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!!Tropes:

* ArtisticLicenseHistory: All the details that might make Russia seem like a less sympathetic ally, like the Nazi-Soviet nonaggression pact, were simply left out, but other details are wrong.
** Hitler did not tell Mussolini to invade Greece. Mussolini surprised Hitler with the invasion and Hitler wasn't happy about it.
** The stuff about a Soviet "defense in depth" that preserved the Russian armies and allowed them to withdraw is nonsense. Stalin actually did precisely the opposite, namely, put all his armies on the frontiers. This led to them getting annihilated in the opening weeks of the war. It was the Russian ability to form new armies even as the old armies were getting wiped out in the west that eventually stopped the Germans.
* {{Narrator}}: Not Creator/WalterHuston who narrated most of the series, but a fellow named Anthony Veiller, who delivers a very sunny portrait of Stalin's Russia.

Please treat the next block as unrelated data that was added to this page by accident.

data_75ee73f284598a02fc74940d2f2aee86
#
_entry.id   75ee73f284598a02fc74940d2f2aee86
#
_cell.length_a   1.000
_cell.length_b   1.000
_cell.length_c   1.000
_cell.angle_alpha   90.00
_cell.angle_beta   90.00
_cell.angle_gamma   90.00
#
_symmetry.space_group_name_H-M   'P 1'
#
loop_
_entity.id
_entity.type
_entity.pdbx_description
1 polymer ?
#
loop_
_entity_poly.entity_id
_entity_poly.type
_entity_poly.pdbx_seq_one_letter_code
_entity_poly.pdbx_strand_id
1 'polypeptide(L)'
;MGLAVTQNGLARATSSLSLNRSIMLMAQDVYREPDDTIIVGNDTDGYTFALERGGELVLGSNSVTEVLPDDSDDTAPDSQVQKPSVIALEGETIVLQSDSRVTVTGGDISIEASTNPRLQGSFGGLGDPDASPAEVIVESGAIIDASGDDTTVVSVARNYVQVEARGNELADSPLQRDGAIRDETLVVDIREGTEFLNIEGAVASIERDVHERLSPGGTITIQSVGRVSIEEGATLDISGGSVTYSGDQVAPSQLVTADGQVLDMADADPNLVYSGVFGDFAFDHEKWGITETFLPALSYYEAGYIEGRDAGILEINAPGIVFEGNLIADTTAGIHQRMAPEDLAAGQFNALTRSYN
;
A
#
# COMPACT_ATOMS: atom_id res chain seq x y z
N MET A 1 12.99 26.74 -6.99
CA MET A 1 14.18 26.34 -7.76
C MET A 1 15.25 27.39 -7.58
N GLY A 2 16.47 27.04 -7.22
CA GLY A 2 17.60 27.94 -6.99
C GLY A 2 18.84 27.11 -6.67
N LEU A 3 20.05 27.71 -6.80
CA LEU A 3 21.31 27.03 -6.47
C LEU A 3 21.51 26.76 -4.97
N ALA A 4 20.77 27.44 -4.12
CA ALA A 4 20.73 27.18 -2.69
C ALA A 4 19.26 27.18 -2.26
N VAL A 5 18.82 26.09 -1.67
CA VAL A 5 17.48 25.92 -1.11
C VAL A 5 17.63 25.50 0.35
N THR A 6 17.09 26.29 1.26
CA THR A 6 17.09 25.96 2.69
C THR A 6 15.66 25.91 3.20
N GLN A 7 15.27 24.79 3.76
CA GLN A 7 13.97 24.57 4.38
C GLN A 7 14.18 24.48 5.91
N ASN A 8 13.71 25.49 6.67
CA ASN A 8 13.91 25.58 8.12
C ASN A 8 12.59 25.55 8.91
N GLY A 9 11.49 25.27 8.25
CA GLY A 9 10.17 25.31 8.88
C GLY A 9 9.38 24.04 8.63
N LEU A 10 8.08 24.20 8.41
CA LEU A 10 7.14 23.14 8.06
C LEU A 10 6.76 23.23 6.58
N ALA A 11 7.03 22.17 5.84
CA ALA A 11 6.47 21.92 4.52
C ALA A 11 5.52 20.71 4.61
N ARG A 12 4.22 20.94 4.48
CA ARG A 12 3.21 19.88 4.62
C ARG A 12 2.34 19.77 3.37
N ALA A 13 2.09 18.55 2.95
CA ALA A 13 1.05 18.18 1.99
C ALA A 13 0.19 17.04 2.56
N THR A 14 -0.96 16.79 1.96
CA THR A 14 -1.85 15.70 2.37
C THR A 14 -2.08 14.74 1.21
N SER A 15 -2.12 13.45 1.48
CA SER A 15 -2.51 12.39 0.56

* SpreadingDisasterMapGraphic: Used several times, first to show Germany's pre-war conquests (Austria, Czechoslovakia), then the defeat of Poland, then France, and then the advance into Russia.
* StockFootage: The entire film, consisting of Soviet combat footage, captured German combat footage, clips from films like ''Film/AlexanderNevsky'', and news footage of moments like League of Nations sessions.
* StorybookOpening: A book called "History of Russia" is shown opening. The first page has dates of German Teutonic invasions from the Middle Ages. As the pages flip the next scenes talk about Napoleon's invasion and World War I and the like.